The rushing process was not that intense but it did take a lot of time. You have to meet the houses, the women and gather information in a structured manner which can feel managed. I do remember not being well-prepared for the meetings, not having rec’d the memos according to dress and co-ordinating timetables to plan activities was next to impossible. The women were cold and well-rehearsed. They were judgmental (naturally) and superficial. They also despised each other. It was quietly understood that the moment you accept your final invitation and chose your sorority all other communication with girls from different houses would cease. Within a week or 10 days the final envelopes were available for pick up and you knew what house had picked you. Because of the low numbers rushing, more than one envelope was awarded to each pledge.

For the first time in my college career I made a clear mature decision. I was not going to pick the most popular group of girls; I was going to pick the nicest. I had attended one house that had gone to great lengths to present themselves to me. They had sung songs in their beautiful common room and hugged each one of us on the way out while they presented us with tiny pine picture frames hand-painted with ivy leaves (I still have mine). This was the kind of lovely girl I wanted to be, someone who felt comfortable hugging strangers in their living room.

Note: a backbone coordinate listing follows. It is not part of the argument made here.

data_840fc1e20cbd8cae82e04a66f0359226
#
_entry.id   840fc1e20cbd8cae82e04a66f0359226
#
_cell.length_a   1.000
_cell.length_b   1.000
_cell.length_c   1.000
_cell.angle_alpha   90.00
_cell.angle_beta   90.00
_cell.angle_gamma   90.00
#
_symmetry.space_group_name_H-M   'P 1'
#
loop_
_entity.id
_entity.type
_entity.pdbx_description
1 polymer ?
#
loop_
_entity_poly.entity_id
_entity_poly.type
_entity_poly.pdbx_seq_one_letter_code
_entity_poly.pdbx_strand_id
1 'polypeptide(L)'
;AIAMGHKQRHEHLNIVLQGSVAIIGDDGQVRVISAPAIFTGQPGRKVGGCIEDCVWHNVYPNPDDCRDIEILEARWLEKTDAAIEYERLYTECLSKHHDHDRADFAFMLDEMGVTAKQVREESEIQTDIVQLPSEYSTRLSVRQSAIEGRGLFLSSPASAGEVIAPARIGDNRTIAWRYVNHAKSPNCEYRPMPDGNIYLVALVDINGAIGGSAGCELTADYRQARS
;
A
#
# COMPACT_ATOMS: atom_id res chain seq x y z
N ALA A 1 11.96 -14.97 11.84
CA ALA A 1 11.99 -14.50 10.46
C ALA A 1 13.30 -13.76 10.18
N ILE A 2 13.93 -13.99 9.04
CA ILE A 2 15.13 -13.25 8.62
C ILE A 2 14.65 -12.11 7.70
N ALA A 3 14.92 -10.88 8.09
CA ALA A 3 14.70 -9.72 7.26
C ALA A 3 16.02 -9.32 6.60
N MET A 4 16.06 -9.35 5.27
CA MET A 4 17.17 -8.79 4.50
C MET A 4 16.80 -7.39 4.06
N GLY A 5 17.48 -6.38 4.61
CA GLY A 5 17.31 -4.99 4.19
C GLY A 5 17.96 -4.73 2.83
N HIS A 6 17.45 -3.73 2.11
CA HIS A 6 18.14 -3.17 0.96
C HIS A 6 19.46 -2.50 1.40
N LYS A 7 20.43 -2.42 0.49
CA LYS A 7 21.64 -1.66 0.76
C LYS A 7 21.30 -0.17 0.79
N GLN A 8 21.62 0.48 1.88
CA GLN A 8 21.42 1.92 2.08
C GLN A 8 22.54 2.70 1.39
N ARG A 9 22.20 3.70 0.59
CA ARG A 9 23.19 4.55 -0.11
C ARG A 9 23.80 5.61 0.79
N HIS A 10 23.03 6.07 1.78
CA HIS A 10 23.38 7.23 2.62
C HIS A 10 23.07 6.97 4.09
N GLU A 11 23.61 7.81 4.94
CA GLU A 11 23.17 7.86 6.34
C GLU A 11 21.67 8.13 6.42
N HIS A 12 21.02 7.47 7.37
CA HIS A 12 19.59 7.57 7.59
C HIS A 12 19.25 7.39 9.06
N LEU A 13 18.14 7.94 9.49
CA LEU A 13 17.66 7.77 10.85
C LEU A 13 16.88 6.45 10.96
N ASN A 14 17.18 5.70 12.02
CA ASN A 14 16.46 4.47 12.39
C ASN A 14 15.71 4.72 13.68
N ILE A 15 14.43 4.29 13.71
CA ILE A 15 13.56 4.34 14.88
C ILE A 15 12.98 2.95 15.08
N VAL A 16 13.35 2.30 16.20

Pledge Week was scheduled to begin on a Friday afternoon and continue over a weekend. I never made it that far. Upon arriving at the house, the eight pledges were to dress only in white and obey what we were told to do by our new sisters. The first instruction was complete silence. We were blindfolded and made to follow each other into the basement with our hands on each others shoulders for stability. Each girl was brought forward individually and asked why she wanted to join the sorority. This was not a question we had been prepared for and I felt my answer was truly stupid. Upon answering there was a long pause and a bunch of feet stamped in approval. I realized I was in a room of people staring at me while I was blindfolded. I was led back to the group, waited until we were all re-assembled and then moved back up stairs. We got our coats to go outside and our wrists were tied together with a piece of rope, in addition to being blindfolded. Our sisters were getting bold with power and began to call us bitches and sluts. We pledges kept our vow of perfect silence. Outside on the sidewalk, they asked me to get on my knees, which I did. This forced the people I was attached to either move to their knees or crouch down. Then I was sharply forced back to my feet with a woman fiercely whispering “Stand up! Stand Up!” in my ear. I learned later that this was the one sister who disapproved of what was going on. However, this was the only time she ever spoke up and I never heard from her again.